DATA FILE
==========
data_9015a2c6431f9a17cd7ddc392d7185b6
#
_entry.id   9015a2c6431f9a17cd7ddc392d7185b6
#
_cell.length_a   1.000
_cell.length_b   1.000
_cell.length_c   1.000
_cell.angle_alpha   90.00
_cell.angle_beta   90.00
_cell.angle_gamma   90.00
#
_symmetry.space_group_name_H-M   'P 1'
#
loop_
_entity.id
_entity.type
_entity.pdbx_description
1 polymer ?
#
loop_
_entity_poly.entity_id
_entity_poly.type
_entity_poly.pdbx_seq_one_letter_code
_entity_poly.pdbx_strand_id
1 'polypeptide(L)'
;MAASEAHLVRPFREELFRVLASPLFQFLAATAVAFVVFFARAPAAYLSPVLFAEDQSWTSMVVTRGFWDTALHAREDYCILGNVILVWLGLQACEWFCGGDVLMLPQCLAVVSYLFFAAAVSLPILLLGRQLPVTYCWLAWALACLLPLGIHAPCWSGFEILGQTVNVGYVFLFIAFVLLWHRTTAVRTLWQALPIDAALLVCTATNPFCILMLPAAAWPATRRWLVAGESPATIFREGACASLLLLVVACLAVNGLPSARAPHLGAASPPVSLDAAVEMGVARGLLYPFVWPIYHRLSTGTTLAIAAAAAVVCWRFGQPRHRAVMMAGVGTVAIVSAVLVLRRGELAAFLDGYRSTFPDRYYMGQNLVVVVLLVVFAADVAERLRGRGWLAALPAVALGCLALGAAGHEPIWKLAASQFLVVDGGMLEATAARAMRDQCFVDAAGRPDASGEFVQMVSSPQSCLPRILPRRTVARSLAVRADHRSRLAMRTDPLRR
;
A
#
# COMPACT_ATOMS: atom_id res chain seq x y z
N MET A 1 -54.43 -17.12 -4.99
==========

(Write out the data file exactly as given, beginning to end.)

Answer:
data_9015a2c6431f9a17cd7ddc392d7185b6
#
_entry.id   9015a2c6431f9a17cd7ddc392d7185b6
#
_cell.length_a   1.000
_cell.length_b   1.000
_cell.length_c   1.000
_cell.angle_alpha   90.00
_cell.angle_beta   90.00
_cell.angle_gamma   90.00
#
_symmetry.space_group_name_H-M   'P 1'
#
loop_
_entity.id
_entity.type
_entity.pdbx_description
1 polymer ?
#
loop_
_entity_poly.entity_id
_entity_poly.type
_entity_poly.pdbx_seq_one_letter_code
_entity_poly.pdbx_strand_id
1 'polypeptide(L)'
;MAASEAHLVRPFREELFRVLASPLFQFLAATAVAFVVFFARAPAAYLSPVLFAEDQSWTSMVVTRGFWDTALHAREDYCILGNVILVWLGLQACEWFCGGDVLMLPQCLAVVSYLFFAAAVSLPILLLGRQLPVTYCWLAWALACLLPLGIHAPCWSGFEILGQTVNVGYVFLFIAFVLLWHRTTAVRTLWQALPIDAALLVCTATNPFCILMLPAAAWPATRRWLVAGESPATIFREGACASLLLLVVACLAVNGLPSARAPHLGAASPPVSLDAAVEMGVARGLLYPFVWPIYHRLSTGTTLAIAAAAAVVCWRFGQPRHRAVMMAGVGTVAIVSAVLVLRRGELAAFLDGYRSTFPDRYYMGQNLVVVVLLVVFAADVAERLRGRGWLAALPAVALGCLALGAAGHEPIWKLAASQFLVVDGGMLEATAARAMRDQCFVDAAGRPDASGEFVQMVSSPQSCLPRILPRRTVARSLAVRADHRSRLAMRTDPLRR
;
A
#
# COMPACT_ATOMS: atom_id res chain seq x y z
N MET A 1 -54.43 -17.12 -4.99